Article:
> Perimeter Institute, in Waterloo, Canada, when a panel of physicists was
> asked to respond to a single question: "What keeps you awake at night?"
>
> The discussion was part of "Quantum to Cosmos<http://www.q2cfestival.com/>",
> a 10-day physics extravaganza, which ends on Sunday.
>
> While most panelists professed to sleep very soundly, here are seven key
> conundrums that emerged during the session, which can be viewed here<http://www.q2cfestival.com/play.php?lecture_id=7976>
> .
>
> *Why this universe?*
>
> In their pursuit of nature's fundamental laws<http://www.newscientist.com/article/mg19426101.300-the-flexilaws-of-physics.html>,
> physicists have essentially been working under a long standing paradigm:
> demonstrating why the universe must be as we see it. But if other laws can
> be thought of, why can't the universes they describe exist in some other
> place<http://www.newscientist.com/article/mg20227061.200-how-to-map-the-multiverse.html>?
> "Maybe we'll find there's no other alternative to the universe we know,"
> says Sean Carroll <http://preposterousuniverse.com/> of Caltech. "But I
> suspect that's not right." Carroll finds it easy to imagine that nature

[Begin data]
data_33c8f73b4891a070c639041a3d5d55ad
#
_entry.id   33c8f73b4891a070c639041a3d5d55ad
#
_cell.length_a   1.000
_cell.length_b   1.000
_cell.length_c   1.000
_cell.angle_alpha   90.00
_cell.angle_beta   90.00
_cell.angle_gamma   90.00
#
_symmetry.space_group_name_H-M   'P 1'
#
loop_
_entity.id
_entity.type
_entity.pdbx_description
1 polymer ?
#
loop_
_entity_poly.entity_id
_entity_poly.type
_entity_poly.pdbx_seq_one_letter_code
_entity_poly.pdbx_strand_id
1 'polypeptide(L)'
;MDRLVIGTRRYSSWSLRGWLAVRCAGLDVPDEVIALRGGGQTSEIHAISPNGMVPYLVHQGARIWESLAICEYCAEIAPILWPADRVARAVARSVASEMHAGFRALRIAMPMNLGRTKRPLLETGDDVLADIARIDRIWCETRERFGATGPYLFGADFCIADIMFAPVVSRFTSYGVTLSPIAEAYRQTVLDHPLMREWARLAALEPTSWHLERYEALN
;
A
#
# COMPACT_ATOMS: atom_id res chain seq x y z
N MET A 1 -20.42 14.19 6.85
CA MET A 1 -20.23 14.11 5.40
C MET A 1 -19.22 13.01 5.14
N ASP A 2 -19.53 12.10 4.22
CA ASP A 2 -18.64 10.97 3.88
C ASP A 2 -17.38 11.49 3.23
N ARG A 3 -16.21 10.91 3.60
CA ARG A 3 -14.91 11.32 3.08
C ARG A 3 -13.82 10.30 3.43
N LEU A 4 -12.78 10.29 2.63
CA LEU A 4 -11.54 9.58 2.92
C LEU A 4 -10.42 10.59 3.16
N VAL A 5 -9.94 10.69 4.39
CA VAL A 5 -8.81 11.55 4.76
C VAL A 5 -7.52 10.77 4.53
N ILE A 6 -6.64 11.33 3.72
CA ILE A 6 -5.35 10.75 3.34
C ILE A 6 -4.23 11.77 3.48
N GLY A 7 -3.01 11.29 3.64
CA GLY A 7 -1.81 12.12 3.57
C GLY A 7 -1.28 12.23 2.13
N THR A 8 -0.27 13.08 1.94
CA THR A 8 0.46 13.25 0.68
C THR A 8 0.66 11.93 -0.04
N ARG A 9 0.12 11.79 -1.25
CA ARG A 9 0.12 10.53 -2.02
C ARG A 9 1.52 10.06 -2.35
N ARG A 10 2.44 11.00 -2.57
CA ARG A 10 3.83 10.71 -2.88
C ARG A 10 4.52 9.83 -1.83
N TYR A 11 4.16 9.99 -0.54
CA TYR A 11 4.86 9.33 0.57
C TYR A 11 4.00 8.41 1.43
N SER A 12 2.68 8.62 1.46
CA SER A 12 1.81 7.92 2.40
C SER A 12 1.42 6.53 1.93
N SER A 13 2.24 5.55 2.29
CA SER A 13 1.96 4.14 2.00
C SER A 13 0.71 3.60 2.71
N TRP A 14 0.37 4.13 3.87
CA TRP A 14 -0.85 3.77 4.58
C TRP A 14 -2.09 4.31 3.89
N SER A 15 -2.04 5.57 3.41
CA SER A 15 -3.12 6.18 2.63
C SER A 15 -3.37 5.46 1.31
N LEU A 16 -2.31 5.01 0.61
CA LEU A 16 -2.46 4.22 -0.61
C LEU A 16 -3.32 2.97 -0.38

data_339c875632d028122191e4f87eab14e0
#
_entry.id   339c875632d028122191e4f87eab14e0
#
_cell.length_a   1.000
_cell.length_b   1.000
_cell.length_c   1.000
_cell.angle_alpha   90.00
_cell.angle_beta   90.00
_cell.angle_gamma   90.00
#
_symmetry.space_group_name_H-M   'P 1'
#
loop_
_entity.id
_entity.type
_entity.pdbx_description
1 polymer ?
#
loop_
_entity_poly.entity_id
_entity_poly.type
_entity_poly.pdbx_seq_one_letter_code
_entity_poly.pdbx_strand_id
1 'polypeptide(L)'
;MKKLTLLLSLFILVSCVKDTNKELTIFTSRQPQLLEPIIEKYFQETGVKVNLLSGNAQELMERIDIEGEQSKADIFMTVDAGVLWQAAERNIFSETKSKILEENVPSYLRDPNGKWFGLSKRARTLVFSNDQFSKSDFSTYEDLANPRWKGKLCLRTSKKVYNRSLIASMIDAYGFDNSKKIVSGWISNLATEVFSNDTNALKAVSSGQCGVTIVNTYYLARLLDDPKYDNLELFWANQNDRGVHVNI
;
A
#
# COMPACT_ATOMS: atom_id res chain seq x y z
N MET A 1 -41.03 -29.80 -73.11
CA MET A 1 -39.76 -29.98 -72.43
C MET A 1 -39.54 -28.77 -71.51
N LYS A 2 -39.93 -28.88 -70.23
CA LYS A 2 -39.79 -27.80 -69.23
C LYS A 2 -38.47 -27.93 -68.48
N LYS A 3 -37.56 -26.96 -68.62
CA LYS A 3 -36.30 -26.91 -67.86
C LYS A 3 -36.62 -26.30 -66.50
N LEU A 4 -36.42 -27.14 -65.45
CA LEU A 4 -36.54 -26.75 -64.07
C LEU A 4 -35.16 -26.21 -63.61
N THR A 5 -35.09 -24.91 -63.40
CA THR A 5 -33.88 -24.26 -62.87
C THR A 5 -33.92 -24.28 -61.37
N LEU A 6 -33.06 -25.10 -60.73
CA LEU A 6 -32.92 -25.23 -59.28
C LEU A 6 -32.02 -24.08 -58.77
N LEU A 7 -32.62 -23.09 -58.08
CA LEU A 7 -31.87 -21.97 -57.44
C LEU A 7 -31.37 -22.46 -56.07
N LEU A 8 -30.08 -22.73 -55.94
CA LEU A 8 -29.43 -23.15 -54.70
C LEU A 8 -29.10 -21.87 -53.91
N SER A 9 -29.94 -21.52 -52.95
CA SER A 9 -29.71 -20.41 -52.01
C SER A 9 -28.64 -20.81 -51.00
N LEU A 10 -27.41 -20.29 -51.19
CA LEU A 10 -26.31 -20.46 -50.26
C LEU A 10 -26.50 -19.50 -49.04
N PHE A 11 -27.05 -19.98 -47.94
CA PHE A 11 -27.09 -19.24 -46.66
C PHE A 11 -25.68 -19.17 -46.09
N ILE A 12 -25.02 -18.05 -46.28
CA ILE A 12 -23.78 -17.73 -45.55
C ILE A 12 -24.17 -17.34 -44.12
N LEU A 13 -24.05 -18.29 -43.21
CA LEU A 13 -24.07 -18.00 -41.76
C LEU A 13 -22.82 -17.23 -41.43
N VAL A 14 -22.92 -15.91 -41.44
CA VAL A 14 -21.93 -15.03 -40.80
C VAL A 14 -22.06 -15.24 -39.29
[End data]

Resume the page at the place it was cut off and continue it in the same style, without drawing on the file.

> allows for different kinds of universes with different laws. "So in our
> universe, the question becomes why these laws and not some other laws?"
>
> *What is everything made of?*
>
> It's now clear that ordinary matter atoms, stars and galaxies accounts
> for a paltry 4 per cent of the universe's total energy budget. It's the
> other 96 per cent that keeps University of Michigan physicist Katherine
> Freese <http://www-personal.umich.edu/%7Ektfreese/index.html> engaged.
> Freese is excited that one part of the problem, the nature of dark matter,
> may be nearing resolution. She points to new data from experiments like
> NASA's Fermi satellite <http://fermi.gsfc.nasa.gov/> that are consistent
> with the notion that dark matter particles in our own galaxy are
> annihilating with one another at a measurable rate, which in turn could
> reveal their properties. But the discovery of dark energy, which appears to
> be speeding up the expansion of the universe, has created a vast new set of
> puzzles for which there are no immediate answers in sight. This includes the
> nature of the dark energy itself and the question of why it has a value
> that is so extraordinarily small<http://www.newscientist.com/blog/space/2007/09/is-there-human-link-to-dark-energy.html>,
> allowing for the formation of galaxies, stars and the emergence of life.
>
> *How does complexity happen?*
>
> From the unpredictable behaviour of financial markets<http://www.newscientist.com/article/mg19826525.000-financial-markets-driven-wild-by-hormones.html>to the rise of life from inert matter, Leo
> Kadananoff <http://jfi.uchicago.edu/%7Eleop/>, physicist and applied
> mathematician at the University of Chicago, finds the most engaging
> questions deal with the rise of complex systems<http://www.newscientist.com/article/mg18524891.000-higher-laws-and-the-mindboggling-complexity-of-life.html>.